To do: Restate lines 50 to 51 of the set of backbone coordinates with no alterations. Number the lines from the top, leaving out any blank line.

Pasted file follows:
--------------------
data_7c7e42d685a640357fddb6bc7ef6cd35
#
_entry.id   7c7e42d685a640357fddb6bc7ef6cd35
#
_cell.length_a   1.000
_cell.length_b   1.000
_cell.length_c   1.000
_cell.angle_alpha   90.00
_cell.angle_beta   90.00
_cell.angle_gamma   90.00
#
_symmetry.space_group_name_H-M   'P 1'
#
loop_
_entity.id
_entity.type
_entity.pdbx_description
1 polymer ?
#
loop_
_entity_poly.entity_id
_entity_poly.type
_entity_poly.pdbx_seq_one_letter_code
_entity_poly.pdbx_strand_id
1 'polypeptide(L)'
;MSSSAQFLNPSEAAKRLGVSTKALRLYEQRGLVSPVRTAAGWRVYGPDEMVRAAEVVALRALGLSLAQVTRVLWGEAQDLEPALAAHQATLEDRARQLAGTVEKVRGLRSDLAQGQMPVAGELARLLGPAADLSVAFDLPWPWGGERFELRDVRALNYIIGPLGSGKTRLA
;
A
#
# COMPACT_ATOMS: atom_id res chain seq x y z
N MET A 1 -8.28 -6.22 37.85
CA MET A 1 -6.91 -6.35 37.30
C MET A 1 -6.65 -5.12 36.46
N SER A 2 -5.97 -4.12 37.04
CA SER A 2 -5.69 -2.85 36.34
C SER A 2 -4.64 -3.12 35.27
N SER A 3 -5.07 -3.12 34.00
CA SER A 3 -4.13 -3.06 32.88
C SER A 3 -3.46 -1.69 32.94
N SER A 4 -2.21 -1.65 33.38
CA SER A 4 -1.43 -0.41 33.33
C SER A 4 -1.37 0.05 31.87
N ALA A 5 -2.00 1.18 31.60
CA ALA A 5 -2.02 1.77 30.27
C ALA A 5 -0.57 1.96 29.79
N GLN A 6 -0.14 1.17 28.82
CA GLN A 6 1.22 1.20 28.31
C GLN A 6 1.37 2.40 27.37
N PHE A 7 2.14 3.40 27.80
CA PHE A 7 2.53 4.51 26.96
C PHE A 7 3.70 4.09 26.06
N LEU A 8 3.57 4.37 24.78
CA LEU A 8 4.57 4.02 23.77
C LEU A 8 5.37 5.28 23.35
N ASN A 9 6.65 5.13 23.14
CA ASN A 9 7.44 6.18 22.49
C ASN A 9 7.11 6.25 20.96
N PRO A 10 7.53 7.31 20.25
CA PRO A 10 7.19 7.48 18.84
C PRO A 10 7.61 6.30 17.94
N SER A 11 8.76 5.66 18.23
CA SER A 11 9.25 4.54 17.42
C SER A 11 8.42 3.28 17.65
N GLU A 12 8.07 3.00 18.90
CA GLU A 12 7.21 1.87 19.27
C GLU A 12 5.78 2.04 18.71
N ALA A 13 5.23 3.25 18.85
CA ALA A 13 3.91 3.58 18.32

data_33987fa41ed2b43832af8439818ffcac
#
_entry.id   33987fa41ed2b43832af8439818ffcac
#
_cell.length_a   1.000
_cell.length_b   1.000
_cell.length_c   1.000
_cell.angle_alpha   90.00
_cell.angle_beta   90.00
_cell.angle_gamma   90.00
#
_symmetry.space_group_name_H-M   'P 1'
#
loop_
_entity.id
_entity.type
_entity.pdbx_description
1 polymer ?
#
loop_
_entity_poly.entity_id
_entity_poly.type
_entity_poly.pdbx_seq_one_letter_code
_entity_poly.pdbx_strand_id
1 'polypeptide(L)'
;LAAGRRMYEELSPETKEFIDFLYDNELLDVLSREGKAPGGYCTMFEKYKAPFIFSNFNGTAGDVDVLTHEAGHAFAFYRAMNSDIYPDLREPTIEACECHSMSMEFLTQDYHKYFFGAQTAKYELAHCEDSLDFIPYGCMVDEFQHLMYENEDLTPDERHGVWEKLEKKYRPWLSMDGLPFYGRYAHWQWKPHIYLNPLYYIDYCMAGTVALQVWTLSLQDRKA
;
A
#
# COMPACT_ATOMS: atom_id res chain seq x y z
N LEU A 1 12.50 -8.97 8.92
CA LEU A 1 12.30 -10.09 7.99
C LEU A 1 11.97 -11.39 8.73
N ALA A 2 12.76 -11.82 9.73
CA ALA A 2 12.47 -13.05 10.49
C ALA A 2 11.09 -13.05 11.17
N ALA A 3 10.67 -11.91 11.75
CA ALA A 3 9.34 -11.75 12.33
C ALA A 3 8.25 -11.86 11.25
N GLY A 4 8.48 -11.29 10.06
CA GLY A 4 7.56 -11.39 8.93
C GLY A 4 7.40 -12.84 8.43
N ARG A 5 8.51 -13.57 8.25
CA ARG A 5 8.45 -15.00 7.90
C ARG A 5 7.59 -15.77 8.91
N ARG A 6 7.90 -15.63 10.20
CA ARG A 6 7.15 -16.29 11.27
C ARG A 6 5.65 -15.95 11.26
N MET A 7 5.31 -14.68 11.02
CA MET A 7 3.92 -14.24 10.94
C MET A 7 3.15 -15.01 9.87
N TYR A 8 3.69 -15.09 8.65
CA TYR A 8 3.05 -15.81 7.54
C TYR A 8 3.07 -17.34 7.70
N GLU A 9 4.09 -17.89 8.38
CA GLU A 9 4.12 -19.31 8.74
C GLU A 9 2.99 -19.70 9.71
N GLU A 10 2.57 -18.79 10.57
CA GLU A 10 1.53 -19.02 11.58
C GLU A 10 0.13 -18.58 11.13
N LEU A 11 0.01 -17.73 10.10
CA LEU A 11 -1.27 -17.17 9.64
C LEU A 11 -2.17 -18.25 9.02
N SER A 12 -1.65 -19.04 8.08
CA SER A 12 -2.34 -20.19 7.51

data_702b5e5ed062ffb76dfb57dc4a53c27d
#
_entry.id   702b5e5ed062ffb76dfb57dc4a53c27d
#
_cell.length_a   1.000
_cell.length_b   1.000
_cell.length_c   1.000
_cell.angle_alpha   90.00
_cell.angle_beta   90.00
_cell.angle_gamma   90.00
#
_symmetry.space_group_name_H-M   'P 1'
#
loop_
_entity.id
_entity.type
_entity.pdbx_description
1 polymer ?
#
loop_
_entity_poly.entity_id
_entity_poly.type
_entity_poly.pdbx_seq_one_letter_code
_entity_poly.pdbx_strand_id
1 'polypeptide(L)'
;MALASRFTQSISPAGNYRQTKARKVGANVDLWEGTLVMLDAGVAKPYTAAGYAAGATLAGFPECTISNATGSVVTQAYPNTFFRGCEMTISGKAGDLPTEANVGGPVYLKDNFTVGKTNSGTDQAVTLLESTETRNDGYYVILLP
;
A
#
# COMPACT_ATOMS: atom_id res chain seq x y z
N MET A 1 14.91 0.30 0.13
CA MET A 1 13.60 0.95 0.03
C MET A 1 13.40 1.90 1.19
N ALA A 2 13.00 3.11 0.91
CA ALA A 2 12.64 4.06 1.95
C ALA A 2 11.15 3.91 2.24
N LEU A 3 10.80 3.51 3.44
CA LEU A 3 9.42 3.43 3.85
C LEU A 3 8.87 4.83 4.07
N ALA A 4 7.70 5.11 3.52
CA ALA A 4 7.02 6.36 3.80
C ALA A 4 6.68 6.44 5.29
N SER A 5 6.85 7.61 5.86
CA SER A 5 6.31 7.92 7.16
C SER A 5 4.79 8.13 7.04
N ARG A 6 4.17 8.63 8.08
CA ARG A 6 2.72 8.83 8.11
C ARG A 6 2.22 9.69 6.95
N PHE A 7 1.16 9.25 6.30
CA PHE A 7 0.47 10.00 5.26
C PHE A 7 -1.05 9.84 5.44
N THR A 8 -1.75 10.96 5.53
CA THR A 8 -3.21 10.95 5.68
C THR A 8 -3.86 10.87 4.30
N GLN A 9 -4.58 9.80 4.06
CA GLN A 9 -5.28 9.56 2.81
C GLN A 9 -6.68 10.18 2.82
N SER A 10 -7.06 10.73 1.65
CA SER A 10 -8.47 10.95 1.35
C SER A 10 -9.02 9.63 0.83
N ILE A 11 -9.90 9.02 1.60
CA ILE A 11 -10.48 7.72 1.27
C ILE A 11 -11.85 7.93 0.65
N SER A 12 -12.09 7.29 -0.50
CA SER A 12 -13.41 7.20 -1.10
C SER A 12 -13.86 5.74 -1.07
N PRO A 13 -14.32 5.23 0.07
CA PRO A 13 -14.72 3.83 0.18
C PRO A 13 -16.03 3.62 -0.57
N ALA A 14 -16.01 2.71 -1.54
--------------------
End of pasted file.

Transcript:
CA PHE A 7 2.53 4.51 26.96
C PHE A 7 3.70 4.09 26.06